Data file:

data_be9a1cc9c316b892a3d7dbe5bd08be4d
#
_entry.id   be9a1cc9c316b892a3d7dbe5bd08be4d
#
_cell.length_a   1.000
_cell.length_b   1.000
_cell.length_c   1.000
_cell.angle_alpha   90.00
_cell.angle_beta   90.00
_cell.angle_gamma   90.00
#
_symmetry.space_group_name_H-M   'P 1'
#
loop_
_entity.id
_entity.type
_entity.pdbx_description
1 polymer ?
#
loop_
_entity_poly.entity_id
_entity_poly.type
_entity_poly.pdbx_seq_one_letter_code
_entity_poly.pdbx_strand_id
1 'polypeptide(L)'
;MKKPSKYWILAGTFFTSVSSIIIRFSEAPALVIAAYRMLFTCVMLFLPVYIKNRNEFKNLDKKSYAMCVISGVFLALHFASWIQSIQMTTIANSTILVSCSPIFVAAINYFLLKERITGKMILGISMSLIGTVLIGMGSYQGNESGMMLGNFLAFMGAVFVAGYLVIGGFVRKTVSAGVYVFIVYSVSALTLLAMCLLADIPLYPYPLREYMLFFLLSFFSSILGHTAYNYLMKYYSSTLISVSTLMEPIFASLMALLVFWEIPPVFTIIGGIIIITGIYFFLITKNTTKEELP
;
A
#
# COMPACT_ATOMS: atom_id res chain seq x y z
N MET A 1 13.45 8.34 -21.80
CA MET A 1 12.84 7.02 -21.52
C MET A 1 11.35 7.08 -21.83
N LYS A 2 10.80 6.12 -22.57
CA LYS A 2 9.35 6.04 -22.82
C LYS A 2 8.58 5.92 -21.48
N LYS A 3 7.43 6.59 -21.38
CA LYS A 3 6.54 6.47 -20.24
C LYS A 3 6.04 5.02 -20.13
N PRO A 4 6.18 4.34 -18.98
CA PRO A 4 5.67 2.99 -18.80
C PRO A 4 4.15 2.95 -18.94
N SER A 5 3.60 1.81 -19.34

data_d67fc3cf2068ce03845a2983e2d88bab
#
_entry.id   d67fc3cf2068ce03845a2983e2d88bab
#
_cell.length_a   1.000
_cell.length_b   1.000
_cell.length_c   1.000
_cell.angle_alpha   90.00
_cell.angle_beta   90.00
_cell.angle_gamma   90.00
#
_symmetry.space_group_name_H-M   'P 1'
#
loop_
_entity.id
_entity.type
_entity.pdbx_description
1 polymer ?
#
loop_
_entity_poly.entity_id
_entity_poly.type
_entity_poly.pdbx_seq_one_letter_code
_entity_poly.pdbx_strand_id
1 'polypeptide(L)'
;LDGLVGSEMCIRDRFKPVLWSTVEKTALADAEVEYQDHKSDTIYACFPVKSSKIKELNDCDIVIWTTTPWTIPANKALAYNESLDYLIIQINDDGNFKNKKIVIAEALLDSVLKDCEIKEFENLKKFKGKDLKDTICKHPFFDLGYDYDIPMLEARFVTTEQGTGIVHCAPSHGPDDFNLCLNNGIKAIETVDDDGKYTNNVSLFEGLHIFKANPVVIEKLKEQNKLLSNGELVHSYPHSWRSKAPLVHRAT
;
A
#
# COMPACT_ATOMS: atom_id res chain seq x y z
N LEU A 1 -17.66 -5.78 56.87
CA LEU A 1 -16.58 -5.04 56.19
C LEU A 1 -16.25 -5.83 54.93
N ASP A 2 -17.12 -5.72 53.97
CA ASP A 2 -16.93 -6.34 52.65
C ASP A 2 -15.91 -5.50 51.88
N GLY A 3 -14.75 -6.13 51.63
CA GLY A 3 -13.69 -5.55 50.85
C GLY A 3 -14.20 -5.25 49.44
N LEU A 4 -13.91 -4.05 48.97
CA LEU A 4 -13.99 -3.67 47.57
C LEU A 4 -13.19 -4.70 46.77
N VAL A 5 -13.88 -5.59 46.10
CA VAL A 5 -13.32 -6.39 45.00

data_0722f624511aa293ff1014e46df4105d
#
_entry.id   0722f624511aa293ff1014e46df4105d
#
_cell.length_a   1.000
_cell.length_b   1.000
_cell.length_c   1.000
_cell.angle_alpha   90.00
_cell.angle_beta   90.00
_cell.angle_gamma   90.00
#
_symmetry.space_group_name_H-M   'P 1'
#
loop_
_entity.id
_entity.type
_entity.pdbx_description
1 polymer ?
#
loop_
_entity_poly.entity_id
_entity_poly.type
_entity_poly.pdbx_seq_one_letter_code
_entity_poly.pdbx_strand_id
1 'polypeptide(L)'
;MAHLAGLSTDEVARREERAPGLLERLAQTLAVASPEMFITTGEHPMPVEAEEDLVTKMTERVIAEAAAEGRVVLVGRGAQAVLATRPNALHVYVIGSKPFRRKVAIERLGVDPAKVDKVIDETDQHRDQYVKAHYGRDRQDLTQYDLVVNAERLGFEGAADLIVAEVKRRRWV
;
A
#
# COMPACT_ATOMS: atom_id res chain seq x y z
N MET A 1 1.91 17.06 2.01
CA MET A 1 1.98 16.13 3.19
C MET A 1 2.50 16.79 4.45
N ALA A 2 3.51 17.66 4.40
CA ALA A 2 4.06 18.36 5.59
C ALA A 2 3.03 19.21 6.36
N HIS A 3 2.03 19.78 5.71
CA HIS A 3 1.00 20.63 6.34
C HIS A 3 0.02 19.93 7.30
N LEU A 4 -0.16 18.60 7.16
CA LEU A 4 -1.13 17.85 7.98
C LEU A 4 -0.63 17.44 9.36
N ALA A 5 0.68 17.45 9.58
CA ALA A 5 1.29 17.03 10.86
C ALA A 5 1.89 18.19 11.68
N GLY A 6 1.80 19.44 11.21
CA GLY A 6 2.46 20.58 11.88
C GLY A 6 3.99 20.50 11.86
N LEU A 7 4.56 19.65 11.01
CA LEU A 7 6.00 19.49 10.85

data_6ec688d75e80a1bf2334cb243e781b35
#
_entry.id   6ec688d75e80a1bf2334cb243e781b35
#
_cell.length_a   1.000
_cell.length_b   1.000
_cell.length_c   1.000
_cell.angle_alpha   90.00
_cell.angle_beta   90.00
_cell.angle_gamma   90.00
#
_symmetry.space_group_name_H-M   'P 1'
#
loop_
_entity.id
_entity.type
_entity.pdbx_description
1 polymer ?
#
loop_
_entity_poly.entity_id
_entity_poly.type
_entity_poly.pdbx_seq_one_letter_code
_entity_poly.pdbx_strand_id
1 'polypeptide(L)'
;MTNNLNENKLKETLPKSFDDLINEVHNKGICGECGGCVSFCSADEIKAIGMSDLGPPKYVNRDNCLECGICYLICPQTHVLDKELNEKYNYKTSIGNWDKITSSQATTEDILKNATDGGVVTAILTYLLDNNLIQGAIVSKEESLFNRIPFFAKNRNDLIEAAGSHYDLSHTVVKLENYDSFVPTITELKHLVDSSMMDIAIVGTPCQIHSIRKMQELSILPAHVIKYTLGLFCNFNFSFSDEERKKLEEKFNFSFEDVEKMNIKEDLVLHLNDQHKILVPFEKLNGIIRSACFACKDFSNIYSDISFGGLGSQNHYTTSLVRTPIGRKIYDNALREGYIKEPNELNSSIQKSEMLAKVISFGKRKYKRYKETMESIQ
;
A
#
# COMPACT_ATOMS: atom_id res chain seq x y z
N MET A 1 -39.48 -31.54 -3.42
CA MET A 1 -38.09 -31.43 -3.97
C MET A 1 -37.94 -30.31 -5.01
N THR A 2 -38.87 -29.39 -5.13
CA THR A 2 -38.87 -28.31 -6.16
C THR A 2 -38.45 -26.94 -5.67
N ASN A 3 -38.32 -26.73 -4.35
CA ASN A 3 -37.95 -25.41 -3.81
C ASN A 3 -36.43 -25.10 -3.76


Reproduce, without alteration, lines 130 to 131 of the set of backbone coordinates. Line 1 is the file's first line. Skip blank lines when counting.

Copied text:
N ALA A 5 0.68 17.45 9.58
CA ALA A 5 1.29 17.03 10.86